ST1 - Carbon Farming - A powerful tool to combat climate change


Spring 2018

The conclusion of the Paris Climate Agreement was an ecstatic moment for people working against climate change. The agreement was greeted with superlatives and described as a historical breakthrough. Enthusiastic work was begun to produce concrete proposals for achieving the goals of the agreement. However, many of the measures are uncertain and their net impact is debatable and/or materializes too late to enable the world to stay at the 1.5-degree target. For example, the penetration rate of electrified transport is very slow, and the net GHG savings are marginal when measured on well-to-wheel basis. Also, the ramp up of significant advanced biofuels production capacity will take place during the next decade, assuming the right policy framework is in place. There are also sectors with no sufficient CO2 abatement methods as yet available. For example, ICAO has agreed upon a carbon neutral growth of global aviation from 2020 onwards. However, the practical tools seem insufficient if not non-existent, only a couple of years prior to the agreement becoming effective. Additional tools are imperative to mitigate the risk of delays and failures in the already selected decarbonization measures. Also, the cost of decarbonization needs to be considered. Today, the CO2 abatement cost of using biofuels in road transport is ca. 150 €/t CO2 in the Nordics. And with electric vehicles the cost is significantly higher. In light of the above and numerous other examples the Paris agreement target seems to be escaping us.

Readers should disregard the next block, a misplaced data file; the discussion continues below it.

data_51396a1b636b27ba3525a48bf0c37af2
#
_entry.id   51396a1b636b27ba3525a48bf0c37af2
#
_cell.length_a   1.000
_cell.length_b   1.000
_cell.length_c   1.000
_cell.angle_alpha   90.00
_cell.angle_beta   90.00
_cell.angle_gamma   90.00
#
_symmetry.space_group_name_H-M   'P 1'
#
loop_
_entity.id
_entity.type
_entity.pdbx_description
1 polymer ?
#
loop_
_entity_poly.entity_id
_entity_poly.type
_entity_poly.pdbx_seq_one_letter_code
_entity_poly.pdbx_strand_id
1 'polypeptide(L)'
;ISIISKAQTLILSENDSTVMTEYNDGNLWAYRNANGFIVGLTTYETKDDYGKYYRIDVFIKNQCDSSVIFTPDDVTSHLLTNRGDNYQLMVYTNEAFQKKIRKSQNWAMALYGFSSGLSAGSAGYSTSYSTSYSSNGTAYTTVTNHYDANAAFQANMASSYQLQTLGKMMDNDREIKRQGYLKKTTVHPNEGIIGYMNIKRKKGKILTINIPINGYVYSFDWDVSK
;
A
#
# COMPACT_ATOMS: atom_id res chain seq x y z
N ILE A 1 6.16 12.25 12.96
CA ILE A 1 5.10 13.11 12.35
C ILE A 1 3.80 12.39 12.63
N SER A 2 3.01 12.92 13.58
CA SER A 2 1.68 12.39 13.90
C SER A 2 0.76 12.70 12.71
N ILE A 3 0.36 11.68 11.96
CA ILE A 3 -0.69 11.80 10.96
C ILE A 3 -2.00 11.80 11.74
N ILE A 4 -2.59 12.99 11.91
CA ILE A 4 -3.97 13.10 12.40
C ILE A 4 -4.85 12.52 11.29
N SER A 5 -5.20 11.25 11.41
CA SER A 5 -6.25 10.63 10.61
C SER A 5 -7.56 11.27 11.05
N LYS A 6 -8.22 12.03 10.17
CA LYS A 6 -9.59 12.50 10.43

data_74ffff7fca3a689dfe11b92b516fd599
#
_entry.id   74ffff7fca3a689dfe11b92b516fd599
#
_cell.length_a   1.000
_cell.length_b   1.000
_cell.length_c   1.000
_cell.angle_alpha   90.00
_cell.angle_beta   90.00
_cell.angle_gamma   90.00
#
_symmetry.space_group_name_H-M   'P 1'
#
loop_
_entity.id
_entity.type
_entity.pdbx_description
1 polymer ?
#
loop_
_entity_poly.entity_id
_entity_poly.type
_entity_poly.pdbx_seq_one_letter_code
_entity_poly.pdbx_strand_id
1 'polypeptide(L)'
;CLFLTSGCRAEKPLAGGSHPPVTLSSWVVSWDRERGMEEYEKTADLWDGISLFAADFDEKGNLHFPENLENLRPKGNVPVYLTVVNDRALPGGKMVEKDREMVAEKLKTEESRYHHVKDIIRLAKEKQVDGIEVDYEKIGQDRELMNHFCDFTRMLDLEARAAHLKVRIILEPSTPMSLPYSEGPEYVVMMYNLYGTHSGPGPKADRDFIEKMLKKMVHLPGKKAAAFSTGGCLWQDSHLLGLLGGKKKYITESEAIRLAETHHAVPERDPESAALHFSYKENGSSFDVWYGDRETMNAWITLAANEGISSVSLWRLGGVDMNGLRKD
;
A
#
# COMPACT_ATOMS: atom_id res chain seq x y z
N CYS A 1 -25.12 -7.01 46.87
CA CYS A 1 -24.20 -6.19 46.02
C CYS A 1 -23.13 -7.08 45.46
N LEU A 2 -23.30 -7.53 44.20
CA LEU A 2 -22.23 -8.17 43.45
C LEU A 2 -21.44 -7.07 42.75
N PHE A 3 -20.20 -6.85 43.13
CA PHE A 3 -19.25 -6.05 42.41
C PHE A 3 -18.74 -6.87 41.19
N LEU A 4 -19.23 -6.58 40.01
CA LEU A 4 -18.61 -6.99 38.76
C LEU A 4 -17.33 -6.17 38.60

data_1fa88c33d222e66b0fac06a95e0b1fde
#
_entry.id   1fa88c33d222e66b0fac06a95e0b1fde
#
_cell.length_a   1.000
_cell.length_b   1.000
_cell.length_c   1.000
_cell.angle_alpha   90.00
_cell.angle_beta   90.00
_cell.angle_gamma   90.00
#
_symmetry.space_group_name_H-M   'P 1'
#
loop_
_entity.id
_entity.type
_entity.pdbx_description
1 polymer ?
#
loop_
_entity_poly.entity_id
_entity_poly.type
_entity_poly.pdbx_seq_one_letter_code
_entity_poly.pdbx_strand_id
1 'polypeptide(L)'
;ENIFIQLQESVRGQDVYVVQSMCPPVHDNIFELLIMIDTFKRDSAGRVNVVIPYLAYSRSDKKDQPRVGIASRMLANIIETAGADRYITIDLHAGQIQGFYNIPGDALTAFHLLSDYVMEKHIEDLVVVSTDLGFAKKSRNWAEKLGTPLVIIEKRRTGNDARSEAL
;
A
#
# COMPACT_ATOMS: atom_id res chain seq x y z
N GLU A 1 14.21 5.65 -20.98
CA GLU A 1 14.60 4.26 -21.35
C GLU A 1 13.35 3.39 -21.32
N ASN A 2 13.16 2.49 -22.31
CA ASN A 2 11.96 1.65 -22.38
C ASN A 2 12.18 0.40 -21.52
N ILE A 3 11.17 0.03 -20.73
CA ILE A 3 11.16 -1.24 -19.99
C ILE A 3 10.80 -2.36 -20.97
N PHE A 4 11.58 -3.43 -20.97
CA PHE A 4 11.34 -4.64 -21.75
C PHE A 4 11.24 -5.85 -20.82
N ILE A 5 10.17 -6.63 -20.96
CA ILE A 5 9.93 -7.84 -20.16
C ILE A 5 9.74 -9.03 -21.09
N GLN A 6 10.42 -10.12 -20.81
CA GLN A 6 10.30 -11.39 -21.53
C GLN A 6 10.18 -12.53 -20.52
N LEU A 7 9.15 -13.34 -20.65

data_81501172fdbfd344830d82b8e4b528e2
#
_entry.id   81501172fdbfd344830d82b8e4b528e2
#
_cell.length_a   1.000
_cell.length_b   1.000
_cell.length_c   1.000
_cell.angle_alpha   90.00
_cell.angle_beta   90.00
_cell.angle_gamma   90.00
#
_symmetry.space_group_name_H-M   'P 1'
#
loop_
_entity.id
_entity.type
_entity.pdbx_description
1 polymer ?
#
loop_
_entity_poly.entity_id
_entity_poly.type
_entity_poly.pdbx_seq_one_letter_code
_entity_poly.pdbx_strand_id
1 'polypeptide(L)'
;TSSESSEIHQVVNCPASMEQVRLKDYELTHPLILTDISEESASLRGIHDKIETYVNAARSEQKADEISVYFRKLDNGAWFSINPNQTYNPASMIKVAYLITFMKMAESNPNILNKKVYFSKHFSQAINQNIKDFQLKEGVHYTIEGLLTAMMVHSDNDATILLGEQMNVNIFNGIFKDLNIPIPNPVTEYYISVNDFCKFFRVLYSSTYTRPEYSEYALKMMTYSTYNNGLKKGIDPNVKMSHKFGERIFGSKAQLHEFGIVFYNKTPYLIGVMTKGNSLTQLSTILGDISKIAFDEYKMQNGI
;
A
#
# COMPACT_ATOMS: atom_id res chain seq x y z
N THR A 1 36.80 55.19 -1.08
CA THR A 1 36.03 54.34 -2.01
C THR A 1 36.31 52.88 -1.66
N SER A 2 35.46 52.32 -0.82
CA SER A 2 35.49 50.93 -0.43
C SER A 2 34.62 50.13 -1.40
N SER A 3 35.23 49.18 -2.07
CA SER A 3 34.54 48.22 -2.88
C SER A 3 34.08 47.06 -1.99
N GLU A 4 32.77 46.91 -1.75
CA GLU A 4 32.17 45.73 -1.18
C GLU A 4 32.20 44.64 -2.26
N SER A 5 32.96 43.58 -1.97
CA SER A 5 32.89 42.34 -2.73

Assuming the totally hypothetical scenario where the whole world would suddenly stop emitting any greenhouse gases into the atmosphere, the climate change would continue. The simple reason is the paralyzing amount of 100 billion tons ( tons) of excessive carbon in the atmosphere today. To put it in perspective, to biologically sequestrate the entire amount equals a forest the size of the Sahara. Whatever the world or the EU decides to do with the continuously growing GHG emissions, we need to start sequestrating the atmospheric CO2, immediately and at unprecedented speed. We must start paying the global Carbon Debt, now. The good news is that we already have a well-functioning tool that is globally recognized and cost effective. It's about planting trees and forests, ie. afforestation or reforestation. It's even included in every international climate agreement.

”The power plant can operate solely with biofuel. At the same time, we are developing smart decentralised energy production and storing, and improving energy efficiency comprehensively."

Arve reminds that the best way to reach the goal is that all residents, businesses and communities commit themselves to ambitious climate action. She continues by saying that cities and their residents have a key role in battling climate change.

The bad news is that we are extremely poor and slow at deploying it. For the big part it has to do with the fact that the increasing population needs more and more resources and agricultural land which, instead, causes deforestation. Globally, we are moving in the wrong direction, even though in some regions, like the Nordics, the forests are in fact growing.